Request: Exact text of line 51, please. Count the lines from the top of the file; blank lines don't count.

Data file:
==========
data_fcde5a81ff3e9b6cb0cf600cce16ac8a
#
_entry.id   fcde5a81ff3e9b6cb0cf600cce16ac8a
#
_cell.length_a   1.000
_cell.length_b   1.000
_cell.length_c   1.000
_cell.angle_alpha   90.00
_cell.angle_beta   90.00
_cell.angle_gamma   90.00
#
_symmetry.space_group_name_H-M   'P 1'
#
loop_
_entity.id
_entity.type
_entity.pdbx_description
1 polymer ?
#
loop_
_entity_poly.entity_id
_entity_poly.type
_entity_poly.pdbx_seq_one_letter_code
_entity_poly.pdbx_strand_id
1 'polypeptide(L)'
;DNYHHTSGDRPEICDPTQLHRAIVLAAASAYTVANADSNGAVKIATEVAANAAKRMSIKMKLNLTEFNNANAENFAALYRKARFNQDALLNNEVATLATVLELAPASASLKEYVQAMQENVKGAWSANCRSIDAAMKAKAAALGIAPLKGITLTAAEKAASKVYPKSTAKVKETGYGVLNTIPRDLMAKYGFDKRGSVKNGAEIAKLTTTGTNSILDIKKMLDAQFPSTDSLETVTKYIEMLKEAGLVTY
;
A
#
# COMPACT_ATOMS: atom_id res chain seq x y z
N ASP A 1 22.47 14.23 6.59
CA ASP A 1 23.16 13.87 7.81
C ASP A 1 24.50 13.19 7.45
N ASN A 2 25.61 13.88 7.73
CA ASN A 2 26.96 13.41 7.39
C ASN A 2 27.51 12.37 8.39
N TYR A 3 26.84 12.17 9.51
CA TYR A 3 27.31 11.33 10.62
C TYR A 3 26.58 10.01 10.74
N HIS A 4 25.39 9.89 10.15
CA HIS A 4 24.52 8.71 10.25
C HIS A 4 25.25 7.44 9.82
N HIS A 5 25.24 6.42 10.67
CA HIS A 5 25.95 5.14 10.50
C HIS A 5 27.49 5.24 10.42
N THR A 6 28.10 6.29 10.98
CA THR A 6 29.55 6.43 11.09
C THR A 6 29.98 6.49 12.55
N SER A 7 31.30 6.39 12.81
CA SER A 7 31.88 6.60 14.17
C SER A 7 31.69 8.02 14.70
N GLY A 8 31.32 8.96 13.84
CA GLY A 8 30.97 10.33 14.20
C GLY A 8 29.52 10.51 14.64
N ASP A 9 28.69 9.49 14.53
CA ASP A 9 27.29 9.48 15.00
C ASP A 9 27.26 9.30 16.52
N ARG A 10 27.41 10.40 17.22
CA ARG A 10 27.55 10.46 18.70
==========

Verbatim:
C SER A 7 31.69 8.02 14.70